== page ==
Motoring: Kia goes upmarket with Cadenza sedan

Today’s Kia models not only look sharper both inside and out, but benefit from better build quality and loads of tech.

With its wide stance

With its wide stance

Once known as the builder of “cheap and cheerful” autos, Kia has been on a tear as of late.

Much of the credit goes to design chief Peter Schreyer, who after making his mark at Volkswagen and Audi, has taken the company lineup from drab to delightful.

But the automaker’s success is down to more than just appearances, as today’s Kia models not only look sharper both inside and out, but benefit from better build quality and loads of tech that was once the domain of vehicles much higher up the pricing ladder.

The 2014 Cadenza is the new flagship for this Korean automaker.

If you haven’t been paying attention to the new Kia, you may think the Cadenza is simply a Schreyer spin on an existing Hyundai – and to that point, you’d be partially correct.

The Cadenza, known as the K7 in overseas markets, isn’t based on the current Hyundai Genesis sedan, but on the Azera which is still available in the U.S., although discontinued here after 2009.

And because of this connection, it gets the same engine – a DOHC 3.3-litre V6 with gasoline direct injection that produces 293 hp and 255 lb/ft of torque. It is mated to a six-speed automatic with paddle shifters that drives the front wheels.

The rear-wheel-drive Genesis, on the other hand, is powered by a 3.8-litre mill that delivers more brawn (333 hp and 291 lb/ft), but in a slightly larger and heavier vehicle that will cost you more dough.

Different cars tapping the same segment – but for this type of vehicle, it’s less about muscle and more about style and premium amenities. And on the latter two counts, the Cadenza does not disappoint.

Not that this near-luxury, full-size sedan is a slouch when you plant the pedal. Its 1,700 kilograms will launch from rest to 100 km/h in about 8 seconds, under the control of an autobox that does its job quietly and smoothly – even under hard throttle.

Cadenza’s Euro styling, however, moves me even more than its powerplant. With its broad shoulders, wide stance and pronounced wheel arches over the massive 19-inch alloys on my Premium tester, this car looks firmly planted.

First impressions are bold, with Kia’s signature tigershark grille sprayed black with a chrome surround, and flanked by swept-back projector headlamps over a row of LEDs.

This fronts a long, contoured hood and steeply-raked windshield, all contributing to an elegant silhouette and overall look that wouldn’t be out of place on the Autobahn.

In rear, LED taillights and twin ovoid exhausts complete the Cadenza’s polished exterior.

This vehicle is available in two trim levels: base at $37,795 and Premium (as tested) at $44,995), and the differences between the two, aside from wheel size (you get 18-inchers on base), and the higher trim’s panoramic sunroof, are really more about tech.

For the extra $7,200 you also get smart cruise control, blind spot detection and lane departure warning – the latter two of which you can turn off when, not if, they become annoying. Premium also provides driver’s seat cooling and memory, rear heated seats, power tilt/telescopic steering (also heated), electric rear sunshade and “hydrophobic” front door glass.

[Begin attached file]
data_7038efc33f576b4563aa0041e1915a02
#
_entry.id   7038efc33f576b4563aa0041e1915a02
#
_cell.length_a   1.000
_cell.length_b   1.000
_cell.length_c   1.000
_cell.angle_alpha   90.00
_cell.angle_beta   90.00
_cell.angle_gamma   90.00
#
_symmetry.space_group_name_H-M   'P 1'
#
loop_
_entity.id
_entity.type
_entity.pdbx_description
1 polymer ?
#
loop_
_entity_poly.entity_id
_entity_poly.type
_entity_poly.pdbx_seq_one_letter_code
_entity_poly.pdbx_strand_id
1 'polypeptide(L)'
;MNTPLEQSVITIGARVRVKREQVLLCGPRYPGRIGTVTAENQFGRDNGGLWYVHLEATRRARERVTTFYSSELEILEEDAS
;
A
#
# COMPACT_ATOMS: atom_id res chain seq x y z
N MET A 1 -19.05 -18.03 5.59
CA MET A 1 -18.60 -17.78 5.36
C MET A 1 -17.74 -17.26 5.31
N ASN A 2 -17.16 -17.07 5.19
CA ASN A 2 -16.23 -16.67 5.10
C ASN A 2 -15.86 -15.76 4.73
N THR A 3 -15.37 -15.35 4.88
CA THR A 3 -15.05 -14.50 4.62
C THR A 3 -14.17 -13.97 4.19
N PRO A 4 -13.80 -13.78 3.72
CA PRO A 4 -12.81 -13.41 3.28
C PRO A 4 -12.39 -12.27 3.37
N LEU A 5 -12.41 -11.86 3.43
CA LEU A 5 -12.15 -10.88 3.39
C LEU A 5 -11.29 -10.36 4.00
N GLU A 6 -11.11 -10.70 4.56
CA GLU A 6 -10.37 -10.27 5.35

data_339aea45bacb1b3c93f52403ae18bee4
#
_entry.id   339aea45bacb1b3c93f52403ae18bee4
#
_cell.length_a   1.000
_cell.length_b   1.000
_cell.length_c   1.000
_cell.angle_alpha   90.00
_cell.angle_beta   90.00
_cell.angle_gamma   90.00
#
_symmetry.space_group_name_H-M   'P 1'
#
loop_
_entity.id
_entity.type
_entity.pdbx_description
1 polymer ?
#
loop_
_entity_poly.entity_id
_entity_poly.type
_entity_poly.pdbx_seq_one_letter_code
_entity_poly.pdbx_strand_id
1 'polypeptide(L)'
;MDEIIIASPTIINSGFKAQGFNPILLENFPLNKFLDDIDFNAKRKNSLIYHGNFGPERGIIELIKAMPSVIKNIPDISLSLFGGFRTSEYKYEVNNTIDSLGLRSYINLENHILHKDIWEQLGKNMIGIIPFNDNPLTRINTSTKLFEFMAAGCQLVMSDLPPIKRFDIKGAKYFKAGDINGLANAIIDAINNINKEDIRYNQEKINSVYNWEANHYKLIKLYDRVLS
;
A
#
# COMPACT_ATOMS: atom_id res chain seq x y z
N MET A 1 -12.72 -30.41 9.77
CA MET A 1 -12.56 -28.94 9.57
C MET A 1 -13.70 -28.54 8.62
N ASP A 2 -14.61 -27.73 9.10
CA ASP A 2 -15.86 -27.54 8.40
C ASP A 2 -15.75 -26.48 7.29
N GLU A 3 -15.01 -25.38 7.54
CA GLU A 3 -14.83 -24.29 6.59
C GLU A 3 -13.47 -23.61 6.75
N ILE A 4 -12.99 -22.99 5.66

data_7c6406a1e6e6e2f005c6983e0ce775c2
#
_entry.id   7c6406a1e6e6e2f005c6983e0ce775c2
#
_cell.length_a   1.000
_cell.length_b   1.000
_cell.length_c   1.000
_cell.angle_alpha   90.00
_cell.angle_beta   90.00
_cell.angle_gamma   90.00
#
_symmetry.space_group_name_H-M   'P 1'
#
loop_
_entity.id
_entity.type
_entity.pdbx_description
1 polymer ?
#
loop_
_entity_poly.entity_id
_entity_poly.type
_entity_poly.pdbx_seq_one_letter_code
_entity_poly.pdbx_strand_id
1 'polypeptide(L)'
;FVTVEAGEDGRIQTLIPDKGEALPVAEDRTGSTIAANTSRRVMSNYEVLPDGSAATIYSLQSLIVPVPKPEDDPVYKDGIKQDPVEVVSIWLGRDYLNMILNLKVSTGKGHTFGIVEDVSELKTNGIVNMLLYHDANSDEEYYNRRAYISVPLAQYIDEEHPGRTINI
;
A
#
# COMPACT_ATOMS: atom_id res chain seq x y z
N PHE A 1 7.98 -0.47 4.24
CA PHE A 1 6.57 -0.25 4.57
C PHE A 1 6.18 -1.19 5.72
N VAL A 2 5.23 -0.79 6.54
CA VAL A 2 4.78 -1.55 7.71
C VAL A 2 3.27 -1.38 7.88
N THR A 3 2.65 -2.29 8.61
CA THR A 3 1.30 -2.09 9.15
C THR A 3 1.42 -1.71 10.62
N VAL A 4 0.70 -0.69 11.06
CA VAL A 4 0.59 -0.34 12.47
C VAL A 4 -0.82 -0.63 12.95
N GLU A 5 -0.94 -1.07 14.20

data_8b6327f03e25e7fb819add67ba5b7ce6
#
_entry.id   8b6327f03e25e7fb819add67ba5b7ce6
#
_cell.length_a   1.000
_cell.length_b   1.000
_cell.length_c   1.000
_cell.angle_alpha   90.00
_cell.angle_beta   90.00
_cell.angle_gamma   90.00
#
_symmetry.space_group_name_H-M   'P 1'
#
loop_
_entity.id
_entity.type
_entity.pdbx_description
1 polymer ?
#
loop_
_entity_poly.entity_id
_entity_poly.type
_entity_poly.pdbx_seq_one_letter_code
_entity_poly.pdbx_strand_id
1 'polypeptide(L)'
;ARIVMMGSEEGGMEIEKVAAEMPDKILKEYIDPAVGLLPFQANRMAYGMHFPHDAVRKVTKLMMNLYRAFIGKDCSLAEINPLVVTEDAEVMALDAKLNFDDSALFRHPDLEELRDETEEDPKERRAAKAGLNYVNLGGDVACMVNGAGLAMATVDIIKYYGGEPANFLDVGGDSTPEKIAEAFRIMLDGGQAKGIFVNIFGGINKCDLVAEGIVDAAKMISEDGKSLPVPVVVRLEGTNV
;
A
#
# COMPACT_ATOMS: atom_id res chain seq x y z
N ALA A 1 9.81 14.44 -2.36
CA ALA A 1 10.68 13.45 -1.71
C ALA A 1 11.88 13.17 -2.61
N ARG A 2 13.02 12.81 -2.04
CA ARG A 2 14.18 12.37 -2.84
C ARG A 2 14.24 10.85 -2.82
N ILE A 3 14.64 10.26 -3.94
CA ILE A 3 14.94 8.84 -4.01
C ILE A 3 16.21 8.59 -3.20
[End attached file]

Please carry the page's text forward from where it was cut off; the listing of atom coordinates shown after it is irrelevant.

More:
You wouldn’t think the latter feature to be a big deal, but its ability to shed water was much appreciated during a recent record downpour where the front wipers and clear side windows helped keep me safe on a very busy highway.

Still, even the ‘basic’ vehicle offers a lengthy list of standard features that includes power folding and heated side mirrors with signal repeaters, rearview camera with parking sensors, navigation, leather seats (heated up front) with eight-way power adjust for the driver and four-way for the front passenger, smart key with pushbutton start, dual-zone climate control, rain-sensing windshield, and Infinity 12-speaker audio system with Bluetooth.

There’s loads of knee room in back, where you can really stretch out, and separate ventilation for a cool breeze on rear passengers. The armrest drops down to reveal a pass-through to the trunk.

As you’d expect in a full-size sedan, the Cadenza’s trunk is huge. At 451 litres, there’s ample room for four golf bags or luggage for a week on the road. Sure, that pales next to any SUV, but many people who buy these behemoths don’t need them, and for today’s smaller families, a better-handling premium sedan makes a brilliant alternative to an average sport utility.

Especially one with the levels of craftsmanship I found throughout, in its premium leather and abundant soft-touch materials, chrome bezels and polished woodgrain inserts, and in the minute panel gaps that wouldn’t give up the slightest squeak or rattle over rough pavement.

Even the din of rush hour traffic barely penetrated the passenger cabin, which was Lexus-quiet.

So is there a future for a $37K-plus Kia?

You might have asked the same of Toyota and Nissan a few decades ago, now happily selling Avalons and Maximas for about the same money.

Kia may be new to this segment, but as we’ve seen with Hyundai’s growing success, the Korean manufacturers are quick studies, and now worthy contenders in the premium automotive marketplace.

Kia Cadenza Premium 2014

Body Style: full-size luxury sedan

Drive Method: front-engine, front-wheel-drive

Engine: 3.3-litre V6 with gasoline direct injection (293 hp and 255 lb/ft of torque)

Fuel Economy: (Regular) 11.2/7.4 L/100 km (city/hwy)

Cargo: 451 litres

Price: base $37,795; Premium $44,995 (as tested, plus freight and taxes)



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